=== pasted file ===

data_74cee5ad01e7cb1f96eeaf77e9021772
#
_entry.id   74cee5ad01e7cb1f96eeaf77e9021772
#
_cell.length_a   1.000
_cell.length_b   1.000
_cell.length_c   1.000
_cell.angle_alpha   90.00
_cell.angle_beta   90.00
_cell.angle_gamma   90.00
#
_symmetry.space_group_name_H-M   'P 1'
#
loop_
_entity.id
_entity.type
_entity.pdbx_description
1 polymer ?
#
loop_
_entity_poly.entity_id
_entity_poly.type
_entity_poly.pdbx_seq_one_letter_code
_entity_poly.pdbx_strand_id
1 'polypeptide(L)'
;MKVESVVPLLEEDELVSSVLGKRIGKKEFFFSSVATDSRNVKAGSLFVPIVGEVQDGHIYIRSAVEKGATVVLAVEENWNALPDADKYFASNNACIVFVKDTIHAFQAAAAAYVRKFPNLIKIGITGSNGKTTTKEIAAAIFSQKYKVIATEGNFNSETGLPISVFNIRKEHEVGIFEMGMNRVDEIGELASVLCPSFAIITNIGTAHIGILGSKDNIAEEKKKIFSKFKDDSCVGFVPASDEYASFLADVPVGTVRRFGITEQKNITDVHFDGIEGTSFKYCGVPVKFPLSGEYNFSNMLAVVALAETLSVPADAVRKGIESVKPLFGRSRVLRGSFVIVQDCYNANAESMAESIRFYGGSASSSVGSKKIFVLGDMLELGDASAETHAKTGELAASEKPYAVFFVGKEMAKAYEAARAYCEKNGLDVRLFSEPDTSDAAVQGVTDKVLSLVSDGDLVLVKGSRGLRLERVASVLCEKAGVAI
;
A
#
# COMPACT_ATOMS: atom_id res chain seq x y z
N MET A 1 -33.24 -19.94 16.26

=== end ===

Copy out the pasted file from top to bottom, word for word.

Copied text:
data_74cee5ad01e7cb1f96eeaf77e9021772
#
_entry.id   74cee5ad01e7cb1f96eeaf77e9021772
#
_cell.length_a   1.000
_cell.length_b   1.000
_cell.length_c   1.000
_cell.angle_alpha   90.00
_cell.angle_beta   90.00
_cell.angle_gamma   90.00
#
_symmetry.space_group_name_H-M   'P 1'
#
loop_
_entity.id
_entity.type
_entity.pdbx_description
1 polymer ?
#
loop_
_entity_poly.entity_id
_entity_poly.type
_entity_poly.pdbx_seq_one_letter_code
_entity_poly.pdbx_strand_id
1 'polypeptide(L)'
;MKVESVVPLLEEDELVSSVLGKRIGKKEFFFSSVATDSRNVKAGSLFVPIVGEVQDGHIYIRSAVEKGATVVLAVEENWNALPDADKYFASNNACIVFVKDTIHAFQAAAAAYVRKFPNLIKIGITGSNGKTTTKEIAAAIFSQKYKVIATEGNFNSETGLPISVFNIRKEHEVGIFEMGMNRVDEIGELASVLCPSFAIITNIGTAHIGILGSKDNIAEEKKKIFSKFKDDSCVGFVPASDEYASFLADVPVGTVRRFGITEQKNITDVHFDGIEGTSFKYCGVPVKFPLSGEYNFSNMLAVVALAETLSVPADAVRKGIESVKPLFGRSRVLRGSFVIVQDCYNANAESMAESIRFYGGSASSSVGSKKIFVLGDMLELGDASAETHAKTGELAASEKPYAVFFVGKEMAKAYEAARAYCEKNGLDVRLFSEPDTSDAAVQGVTDKVLSLVSDGDLVLVKGSRGLRLERVASVLCEKAGVAI
;
A
#
# COMPACT_ATOMS: atom_id res chain seq x y z
N MET A 1 -33.24 -19.94 16.26